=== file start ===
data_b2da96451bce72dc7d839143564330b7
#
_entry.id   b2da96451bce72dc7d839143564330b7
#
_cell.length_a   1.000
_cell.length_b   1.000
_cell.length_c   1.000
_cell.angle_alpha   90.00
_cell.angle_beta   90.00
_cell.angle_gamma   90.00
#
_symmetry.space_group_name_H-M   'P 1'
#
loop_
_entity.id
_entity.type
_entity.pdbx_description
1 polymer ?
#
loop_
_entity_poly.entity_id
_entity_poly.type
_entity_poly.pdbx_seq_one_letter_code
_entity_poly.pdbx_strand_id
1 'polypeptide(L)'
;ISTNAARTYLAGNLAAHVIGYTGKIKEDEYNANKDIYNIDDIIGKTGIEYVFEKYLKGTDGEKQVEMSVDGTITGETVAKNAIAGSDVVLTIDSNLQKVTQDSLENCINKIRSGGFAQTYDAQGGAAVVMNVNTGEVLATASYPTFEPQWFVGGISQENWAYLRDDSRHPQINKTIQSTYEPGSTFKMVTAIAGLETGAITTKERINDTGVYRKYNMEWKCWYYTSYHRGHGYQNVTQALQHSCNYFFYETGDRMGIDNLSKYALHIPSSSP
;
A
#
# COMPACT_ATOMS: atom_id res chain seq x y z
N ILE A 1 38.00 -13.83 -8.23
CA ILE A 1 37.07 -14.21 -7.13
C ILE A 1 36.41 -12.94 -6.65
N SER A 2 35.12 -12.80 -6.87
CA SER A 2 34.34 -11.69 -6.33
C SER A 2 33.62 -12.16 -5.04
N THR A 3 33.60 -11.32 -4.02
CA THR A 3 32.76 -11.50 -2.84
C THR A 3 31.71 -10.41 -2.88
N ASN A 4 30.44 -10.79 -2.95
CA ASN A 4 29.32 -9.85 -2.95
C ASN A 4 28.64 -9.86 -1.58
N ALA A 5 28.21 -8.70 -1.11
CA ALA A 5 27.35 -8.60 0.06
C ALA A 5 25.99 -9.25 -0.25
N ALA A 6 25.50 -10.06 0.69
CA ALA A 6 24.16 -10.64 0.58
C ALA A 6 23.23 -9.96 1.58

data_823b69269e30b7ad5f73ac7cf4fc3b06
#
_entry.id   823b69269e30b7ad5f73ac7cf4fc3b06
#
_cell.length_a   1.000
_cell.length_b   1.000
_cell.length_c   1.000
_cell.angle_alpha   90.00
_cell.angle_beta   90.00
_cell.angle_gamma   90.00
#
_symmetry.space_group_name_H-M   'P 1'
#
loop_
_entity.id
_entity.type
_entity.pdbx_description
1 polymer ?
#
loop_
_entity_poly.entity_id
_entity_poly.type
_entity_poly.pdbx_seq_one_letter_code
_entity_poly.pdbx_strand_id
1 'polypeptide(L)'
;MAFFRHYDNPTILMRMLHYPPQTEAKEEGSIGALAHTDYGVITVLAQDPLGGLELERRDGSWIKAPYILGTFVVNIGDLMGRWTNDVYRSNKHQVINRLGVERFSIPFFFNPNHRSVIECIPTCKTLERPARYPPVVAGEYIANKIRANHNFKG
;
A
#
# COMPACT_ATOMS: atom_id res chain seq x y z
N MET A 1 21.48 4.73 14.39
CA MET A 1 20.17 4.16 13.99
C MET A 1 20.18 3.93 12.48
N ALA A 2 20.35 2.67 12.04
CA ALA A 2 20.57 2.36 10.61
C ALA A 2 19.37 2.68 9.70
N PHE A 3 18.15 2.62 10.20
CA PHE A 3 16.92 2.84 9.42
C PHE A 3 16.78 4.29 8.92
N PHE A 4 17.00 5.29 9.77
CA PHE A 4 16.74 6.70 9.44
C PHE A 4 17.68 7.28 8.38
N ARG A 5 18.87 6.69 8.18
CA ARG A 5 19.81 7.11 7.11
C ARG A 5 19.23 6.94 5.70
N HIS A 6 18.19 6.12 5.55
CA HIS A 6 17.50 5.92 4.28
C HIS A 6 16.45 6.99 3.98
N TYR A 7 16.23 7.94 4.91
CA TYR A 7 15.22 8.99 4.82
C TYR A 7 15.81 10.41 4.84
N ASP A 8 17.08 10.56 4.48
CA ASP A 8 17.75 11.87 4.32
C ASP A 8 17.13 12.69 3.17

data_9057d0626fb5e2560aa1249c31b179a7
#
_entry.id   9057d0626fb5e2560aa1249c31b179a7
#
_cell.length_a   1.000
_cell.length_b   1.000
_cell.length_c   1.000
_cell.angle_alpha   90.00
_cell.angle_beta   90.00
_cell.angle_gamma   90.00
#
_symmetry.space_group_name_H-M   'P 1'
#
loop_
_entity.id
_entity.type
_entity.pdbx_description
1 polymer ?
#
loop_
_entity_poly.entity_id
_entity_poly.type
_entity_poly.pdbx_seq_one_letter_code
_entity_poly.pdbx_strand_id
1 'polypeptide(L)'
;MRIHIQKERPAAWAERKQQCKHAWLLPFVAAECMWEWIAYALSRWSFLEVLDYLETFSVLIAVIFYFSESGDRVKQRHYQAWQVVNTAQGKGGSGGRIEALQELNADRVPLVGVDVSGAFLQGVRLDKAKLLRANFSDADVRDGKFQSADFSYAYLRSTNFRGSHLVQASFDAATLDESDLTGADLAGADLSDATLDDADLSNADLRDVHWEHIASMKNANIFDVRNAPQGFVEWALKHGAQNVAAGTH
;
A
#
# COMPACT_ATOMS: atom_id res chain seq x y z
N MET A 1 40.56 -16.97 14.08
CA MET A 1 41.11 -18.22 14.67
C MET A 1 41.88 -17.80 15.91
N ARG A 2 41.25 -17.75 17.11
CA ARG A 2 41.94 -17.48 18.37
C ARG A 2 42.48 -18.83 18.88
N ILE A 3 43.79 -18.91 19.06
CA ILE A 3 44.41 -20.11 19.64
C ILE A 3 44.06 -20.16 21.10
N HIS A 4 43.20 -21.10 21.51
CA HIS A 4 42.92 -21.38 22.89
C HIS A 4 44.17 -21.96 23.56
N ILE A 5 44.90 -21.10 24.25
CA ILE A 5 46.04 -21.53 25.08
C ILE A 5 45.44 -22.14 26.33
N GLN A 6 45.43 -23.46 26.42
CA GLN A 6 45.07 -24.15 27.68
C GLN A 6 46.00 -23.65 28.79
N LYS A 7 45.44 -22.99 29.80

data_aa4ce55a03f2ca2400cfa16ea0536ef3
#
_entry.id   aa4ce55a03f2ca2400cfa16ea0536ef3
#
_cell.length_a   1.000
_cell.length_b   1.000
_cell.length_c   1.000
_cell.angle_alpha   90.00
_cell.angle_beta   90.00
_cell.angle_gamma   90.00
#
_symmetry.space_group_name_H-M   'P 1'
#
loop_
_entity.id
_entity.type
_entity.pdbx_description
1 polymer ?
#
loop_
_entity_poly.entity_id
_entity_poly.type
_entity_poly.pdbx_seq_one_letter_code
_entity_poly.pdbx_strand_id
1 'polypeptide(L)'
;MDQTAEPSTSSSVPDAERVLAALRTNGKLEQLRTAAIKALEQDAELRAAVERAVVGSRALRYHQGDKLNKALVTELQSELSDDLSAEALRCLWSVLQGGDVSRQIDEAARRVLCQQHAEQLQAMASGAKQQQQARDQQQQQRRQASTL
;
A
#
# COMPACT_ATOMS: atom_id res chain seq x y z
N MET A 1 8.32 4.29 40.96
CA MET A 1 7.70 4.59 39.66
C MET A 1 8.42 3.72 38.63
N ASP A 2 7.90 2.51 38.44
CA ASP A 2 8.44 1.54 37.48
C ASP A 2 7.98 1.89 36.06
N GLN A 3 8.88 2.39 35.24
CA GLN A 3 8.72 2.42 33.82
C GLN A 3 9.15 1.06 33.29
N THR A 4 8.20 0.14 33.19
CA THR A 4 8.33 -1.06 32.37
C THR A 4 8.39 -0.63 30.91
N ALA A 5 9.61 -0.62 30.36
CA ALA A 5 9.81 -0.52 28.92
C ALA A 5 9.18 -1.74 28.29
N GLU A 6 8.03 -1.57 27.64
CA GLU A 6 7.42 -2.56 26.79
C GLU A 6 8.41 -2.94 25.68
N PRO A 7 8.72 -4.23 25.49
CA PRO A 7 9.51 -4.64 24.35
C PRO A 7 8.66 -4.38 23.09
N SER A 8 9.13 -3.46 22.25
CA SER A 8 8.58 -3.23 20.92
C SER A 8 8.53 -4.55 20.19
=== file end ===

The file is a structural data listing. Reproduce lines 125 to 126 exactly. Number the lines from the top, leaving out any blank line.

_entity_poly.pdbx_seq_one_letter_code
_entity_poly.pdbx_strand_id